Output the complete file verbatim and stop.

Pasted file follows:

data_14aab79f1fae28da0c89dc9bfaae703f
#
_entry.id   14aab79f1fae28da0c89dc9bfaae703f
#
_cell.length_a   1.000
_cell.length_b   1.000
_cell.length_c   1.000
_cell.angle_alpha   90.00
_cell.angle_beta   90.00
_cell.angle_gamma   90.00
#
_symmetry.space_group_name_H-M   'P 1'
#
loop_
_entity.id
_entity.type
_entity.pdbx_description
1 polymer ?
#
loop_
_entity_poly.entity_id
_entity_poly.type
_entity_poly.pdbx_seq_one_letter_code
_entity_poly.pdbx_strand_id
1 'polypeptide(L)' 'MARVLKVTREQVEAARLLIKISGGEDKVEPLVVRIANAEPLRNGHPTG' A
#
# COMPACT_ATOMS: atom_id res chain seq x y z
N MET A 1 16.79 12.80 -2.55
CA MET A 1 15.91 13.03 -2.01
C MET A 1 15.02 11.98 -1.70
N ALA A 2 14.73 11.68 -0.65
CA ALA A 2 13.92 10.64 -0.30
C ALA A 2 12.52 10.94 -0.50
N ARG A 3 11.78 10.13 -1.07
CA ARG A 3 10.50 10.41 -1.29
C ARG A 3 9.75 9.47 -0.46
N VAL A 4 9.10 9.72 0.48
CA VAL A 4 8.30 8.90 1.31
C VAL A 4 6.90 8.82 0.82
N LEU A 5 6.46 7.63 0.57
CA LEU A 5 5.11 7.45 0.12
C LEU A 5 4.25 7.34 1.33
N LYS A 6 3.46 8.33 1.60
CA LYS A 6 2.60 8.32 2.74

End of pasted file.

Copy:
data_14aab79f1fae28da0c89dc9bfaae703f
#
_entry.id   14aab79f1fae28da0c89dc9bfaae703f
#
_cell.length_a   1.000
_cell.length_b   1.000
_cell.length_c   1.000
_cell.angle_alpha   90.00
_cell.angle_beta   90.00
_cell.angle_gamma   90.00
#
_symmetry.space_group_name_H-M   'P 1'
#
loop_
_entity.id
_entity.type
_entity.pdbx_description
1 polymer ?
#
loop_
_entity_poly.entity_id
_entity_poly.type
_entity_poly.pdbx_seq_one_letter_code
_entity_poly.pdbx_strand_id
1 'polypeptide(L)' 'MARVLKVTREQVEAARLLIKISGGEDKVEPLVVRIANAEPLRNGHPTG' A
#
# COMPACT_ATOMS: atom_id res chain seq x y z
N MET A 1 16.79 12.80 -2.55
CA MET A 1 15.91 13.03 -2.01
C MET A 1 15.02 11.98 -1.70
N ALA A 2 14.73 11.68 -0.65
CA ALA A 2 13.92 10.64 -0.30
C ALA A 2 12.52 10.94 -0.50
N ARG A 3 11.78 10.13 -1.07
CA ARG A 3 10.50 10.41 -1.29
C ARG A 3 9.75 9.47 -0.46
N VAL A 4 9.10 9.72 0.48
CA VAL A 4 8.30 8.90 1.31
C VAL A 4 6.90 8.82 0.82
N LEU A 5 6.46 7.63 0.57
CA LEU A 5 5.11 7.45 0.12
C LEU A 5 4.25 7.34 1.33
N LYS A 6 3.46 8.33 1.60
CA LYS A 6 2.60 8.32 2.74